SALT LAKE CITY — The national craze of electric scooters is rolling through Salt Lake City with two-wheeled, app-enabled transportation devices littering nearly every street corner downtown.
Dubbed “Scootergeddon” in some cities, the billion-dollar businesses seemed to sprout practically overnight in Utah.
Two similar companies, Lime and Bird, offer rides that could not be any hotter among millennials, downtown workers and weekend revelers.
Santa Monica, California based Bird Scooters flew into Salt Lake this past spring and soars in 30 U.S. cities.
Lime Scooters squeezed in from San Francisco around the same time. They are scooting in more than 80 cities in the U.S. and six in Europe.
KSL TV asked twin brothers Matt and McKay Wilcox to help us determine which scooter ride is smoother in a few different categories.
We found a dozen Lime scooters a block away from the KSL Broadcast House in downtown Salt Lake City on Labor Day morning and only one Bird.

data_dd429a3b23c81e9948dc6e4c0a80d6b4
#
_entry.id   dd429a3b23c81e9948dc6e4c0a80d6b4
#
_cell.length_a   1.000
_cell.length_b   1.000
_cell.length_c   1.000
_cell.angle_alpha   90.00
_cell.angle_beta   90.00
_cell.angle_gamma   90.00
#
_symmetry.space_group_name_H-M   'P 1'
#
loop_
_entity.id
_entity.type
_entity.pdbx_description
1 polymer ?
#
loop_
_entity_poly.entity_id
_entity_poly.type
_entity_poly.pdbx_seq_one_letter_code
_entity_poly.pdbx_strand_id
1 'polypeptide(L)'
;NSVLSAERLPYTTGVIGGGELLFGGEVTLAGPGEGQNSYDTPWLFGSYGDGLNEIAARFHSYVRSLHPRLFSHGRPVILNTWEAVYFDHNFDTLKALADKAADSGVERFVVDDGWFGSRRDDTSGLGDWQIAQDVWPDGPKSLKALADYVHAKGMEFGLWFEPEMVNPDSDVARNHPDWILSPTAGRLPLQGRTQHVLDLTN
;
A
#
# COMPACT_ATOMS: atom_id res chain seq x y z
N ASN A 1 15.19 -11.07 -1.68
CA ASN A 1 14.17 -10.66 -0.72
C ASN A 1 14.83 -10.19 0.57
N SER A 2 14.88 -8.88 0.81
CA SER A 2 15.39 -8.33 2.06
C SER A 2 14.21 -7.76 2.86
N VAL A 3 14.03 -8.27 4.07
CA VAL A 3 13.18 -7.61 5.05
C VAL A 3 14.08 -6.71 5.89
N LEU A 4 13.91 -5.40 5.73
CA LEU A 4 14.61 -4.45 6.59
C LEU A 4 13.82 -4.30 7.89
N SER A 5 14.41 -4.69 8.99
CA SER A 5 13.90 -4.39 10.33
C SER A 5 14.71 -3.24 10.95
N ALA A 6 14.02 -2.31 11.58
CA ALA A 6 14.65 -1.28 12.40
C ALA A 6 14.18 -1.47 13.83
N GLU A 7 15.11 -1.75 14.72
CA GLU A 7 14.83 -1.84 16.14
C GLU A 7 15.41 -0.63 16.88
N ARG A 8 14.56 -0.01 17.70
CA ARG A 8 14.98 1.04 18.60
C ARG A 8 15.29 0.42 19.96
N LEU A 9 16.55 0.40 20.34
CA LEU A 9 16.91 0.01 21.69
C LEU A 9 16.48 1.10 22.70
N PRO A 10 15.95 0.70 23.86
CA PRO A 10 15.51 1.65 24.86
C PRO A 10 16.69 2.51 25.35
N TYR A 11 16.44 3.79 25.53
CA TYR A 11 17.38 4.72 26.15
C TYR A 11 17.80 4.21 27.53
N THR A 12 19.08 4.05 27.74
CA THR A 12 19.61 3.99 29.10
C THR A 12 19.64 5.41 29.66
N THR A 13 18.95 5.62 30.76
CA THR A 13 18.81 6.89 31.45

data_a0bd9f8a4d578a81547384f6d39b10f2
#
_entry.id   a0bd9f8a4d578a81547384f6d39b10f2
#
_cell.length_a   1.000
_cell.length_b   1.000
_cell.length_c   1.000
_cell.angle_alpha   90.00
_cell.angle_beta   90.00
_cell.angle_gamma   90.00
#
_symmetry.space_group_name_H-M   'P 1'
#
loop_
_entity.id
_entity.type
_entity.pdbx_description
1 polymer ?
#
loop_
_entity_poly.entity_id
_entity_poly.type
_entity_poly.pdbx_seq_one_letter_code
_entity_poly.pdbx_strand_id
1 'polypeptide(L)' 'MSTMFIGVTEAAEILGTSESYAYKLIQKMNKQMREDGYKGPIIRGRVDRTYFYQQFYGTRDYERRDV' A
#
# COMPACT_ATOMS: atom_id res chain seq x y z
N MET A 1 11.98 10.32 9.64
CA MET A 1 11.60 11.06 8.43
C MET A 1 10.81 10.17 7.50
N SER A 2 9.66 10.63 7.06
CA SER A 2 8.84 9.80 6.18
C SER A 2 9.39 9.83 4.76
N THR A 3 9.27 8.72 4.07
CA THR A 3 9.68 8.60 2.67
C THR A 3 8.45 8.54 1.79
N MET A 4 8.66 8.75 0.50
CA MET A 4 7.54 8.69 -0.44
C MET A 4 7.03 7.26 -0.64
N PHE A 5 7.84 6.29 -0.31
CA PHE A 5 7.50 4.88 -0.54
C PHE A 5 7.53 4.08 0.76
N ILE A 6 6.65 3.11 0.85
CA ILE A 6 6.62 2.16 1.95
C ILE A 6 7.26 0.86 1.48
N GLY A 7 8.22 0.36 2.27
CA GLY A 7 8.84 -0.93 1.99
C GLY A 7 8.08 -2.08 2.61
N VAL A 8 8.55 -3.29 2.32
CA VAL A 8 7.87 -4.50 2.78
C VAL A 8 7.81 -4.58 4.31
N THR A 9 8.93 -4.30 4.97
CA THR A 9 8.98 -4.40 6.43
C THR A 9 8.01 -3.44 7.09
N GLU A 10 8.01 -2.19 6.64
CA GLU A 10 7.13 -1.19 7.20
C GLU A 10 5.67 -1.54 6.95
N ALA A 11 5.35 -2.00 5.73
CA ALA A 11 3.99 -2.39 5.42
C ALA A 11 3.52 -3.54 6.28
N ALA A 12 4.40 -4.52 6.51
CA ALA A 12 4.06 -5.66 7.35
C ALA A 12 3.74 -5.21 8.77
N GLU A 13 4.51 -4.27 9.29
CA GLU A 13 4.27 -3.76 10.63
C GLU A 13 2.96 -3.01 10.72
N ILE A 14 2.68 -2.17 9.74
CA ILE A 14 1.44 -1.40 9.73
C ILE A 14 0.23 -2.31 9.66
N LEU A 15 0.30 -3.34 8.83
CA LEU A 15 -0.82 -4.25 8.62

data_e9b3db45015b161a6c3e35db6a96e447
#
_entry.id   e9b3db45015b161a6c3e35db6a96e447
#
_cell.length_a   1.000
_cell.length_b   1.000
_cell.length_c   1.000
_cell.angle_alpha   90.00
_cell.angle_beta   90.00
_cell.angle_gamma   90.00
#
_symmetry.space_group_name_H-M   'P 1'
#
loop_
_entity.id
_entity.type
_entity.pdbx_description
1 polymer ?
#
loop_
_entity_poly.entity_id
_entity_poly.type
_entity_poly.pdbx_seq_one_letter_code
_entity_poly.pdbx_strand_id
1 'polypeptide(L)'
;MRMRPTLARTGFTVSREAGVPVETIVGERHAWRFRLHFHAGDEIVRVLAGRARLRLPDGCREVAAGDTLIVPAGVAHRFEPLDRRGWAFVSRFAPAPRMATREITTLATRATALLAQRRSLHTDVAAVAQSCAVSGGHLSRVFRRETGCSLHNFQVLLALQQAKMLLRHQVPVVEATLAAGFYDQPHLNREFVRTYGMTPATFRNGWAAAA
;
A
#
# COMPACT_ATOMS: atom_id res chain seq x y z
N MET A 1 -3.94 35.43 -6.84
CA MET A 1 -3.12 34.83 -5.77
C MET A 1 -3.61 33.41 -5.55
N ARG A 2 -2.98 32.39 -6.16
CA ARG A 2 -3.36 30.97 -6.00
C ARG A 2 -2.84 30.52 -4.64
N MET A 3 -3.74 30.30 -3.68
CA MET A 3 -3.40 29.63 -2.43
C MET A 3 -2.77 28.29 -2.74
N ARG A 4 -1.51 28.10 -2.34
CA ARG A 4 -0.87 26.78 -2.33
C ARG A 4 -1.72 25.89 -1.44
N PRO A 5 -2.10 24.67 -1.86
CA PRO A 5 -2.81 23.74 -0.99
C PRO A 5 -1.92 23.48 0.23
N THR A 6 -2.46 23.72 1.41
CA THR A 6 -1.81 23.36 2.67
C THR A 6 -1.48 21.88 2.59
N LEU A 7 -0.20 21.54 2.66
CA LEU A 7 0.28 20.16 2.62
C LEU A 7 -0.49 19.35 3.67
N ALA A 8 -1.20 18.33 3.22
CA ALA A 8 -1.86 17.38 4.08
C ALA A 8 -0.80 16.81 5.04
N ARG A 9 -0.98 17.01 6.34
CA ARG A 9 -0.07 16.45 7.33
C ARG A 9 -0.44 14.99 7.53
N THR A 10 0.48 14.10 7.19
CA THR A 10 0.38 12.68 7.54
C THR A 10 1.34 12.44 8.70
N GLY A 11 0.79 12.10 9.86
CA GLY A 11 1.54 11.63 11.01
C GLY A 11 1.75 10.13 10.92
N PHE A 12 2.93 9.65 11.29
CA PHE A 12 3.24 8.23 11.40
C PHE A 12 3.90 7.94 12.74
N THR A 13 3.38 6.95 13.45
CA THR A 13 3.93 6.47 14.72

This is typical when searching for scooters.
They are dockless and GPS tracked, so designated drop off locations do not exist.
Riders can leave them anywhere after their ride as long as they put the scooter in a safe location that does not impede traffic or block roadways or sidewalks.
Ease of use
We found the Lime app easier to use, and the Bird scooter we grabbed had at least one issue.
“My button stuck, the ‘Go’ button,” McKay Wilcox said.
Lime scooters are larger than the Birds, which provided more stability for the Wilcox twins, but a shorter person might prefer the Bird’s shorter handlebars.
“The Bird, if you’re shorter, is probably easier, and it feels like a scooter you had when you were younger,” Matt Wilcox said.
Both companies’ apps show battery levels before you rent, but some of the Lime scooters also have a digital display showing exactly how much battery life remains. Their scooters also have speedometers.
Lime says scooters have a range of more than 20 miles between charges, while Bird claims their scooters can go 15 miles before refueling.
Both Bird and Lime charge a dollar to rent and 15 cents per minute to ride and allow you to pay as you go.
In our head-to-head competition, Lime prevailed in most categories.
“I thought the Lime was a lot easier to just get on and go,” Matt Wilcox said.
After a short tussle with the Salt Lake City government over operating permits, scooters seem to be here to stay. Two more companies, Skip and Scoot, are looking to set up shop in Utah, and Uber and Lyft are also making plans to expand into the scooter business.